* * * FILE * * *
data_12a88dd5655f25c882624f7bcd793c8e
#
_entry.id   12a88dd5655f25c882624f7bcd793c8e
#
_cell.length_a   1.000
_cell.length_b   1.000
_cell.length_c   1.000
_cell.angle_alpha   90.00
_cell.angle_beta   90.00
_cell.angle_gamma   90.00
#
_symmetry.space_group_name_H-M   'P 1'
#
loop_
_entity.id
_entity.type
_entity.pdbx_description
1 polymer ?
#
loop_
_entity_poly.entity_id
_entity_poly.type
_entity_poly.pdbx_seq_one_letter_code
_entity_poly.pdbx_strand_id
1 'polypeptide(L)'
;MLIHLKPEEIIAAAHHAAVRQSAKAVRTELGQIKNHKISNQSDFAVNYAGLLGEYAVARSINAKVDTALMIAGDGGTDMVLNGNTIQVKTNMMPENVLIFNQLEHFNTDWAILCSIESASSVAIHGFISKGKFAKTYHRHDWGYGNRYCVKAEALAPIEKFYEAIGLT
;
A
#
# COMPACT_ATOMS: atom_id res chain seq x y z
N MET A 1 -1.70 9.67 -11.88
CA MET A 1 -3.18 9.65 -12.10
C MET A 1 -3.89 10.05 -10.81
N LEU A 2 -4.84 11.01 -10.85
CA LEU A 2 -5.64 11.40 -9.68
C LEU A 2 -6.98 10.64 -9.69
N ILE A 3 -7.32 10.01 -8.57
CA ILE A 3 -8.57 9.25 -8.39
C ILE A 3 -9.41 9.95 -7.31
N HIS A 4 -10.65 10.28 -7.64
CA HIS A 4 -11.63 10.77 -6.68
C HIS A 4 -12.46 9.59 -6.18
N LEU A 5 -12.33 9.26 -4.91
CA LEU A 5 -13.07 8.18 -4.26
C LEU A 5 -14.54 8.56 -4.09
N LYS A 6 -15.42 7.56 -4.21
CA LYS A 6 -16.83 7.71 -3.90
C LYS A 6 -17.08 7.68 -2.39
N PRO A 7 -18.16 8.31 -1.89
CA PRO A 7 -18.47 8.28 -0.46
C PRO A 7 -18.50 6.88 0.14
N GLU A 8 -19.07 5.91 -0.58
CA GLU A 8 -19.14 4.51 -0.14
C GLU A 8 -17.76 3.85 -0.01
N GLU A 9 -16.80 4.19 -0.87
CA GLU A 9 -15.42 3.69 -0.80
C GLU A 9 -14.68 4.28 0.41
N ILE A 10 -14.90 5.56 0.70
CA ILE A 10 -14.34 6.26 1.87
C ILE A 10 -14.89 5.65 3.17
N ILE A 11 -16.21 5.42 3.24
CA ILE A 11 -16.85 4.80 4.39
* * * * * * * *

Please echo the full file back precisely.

data_12a88dd5655f25c882624f7bcd793c8e
#
_entry.id   12a88dd5655f25c882624f7bcd793c8e
#
_cell.length_a   1.000
_cell.length_b   1.000
_cell.length_c   1.000
_cell.angle_alpha   90.00
_cell.angle_beta   90.00
_cell.angle_gamma   90.00
#
_symmetry.space_group_name_H-M   'P 1'
#
loop_
_entity.id
_entity.type
_entity.pdbx_description
1 polymer ?
#
loop_
_entity_poly.entity_id
_entity_poly.type
_entity_poly.pdbx_seq_one_letter_code
_entity_poly.pdbx_strand_id
1 'polypeptide(L)'
;MLIHLKPEEIIAAAHHAAVRQSAKAVRTELGQIKNHKISNQSDFAVNYAGLLGEYAVARSINAKVDTALMIAGDGGTDMVLNGNTIQVKTNMMPENVLIFNQLEHFNTDWAILCSIESASSVAIHGFISKGKFAKTYHRHDWGYGNRYCVKAEALAPIEKFYEAIGLT
;
A
#
# COMPACT_ATOMS: atom_id res chain seq x y z
N MET A 1 -1.70 9.67 -11.88
CA MET A 1 -3.18 9.65 -12.10
C MET A 1 -3.89 10.05 -10.81
N LEU A 2 -4.84 11.01 -10.85
CA LEU A 2 -5.64 11.40 -9.68
C LEU A 2 -6.98 10.64 -9.69
N ILE A 3 -7.32 10.01 -8.57
CA ILE A 3 -8.57 9.25 -8.39
C ILE A 3 -9.41 9.95 -7.31
N HIS A 4 -10.65 10.28 -7.64
CA HIS A 4 -11.63 10.77 -6.68
C HIS A 4 -12.46 9.59 -6.18
N LEU A 5 -12.33 9.26 -4.91
CA LEU A 5 -13.07 8.18 -4.26
C LEU A 5 -14.54 8.56 -4.09
N LYS A 6 -15.42 7.56 -4.21
CA LYS A 6 -16.83 7.71 -3.90
C LYS A 6 -17.08 7.68 -2.39
N PRO A 7 -18.16 8.31 -1.89
CA PRO A 7 -18.47 8.28 -0.46
C PRO A 7 -18.50 6.88 0.14
N GLU A 8 -19.07 5.91 -0.58
CA GLU A 8 -19.14 4.51 -0.14
C GLU A 8 -17.76 3.85 -0.01
N GLU A 9 -16.80 4.19 -0.87
CA GLU A 9 -15.42 3.69 -0.80
C GLU A 9 -14.68 4.28 0.41
N ILE A 10 -14.90 5.56 0.70
CA ILE A 10 -14.34 6.26 1.87
C ILE A 10 -14.89 5.65 3.17
N ILE A 11 -16.21 5.42 3.24
CA ILE A 11 -16.85 4.80 4.39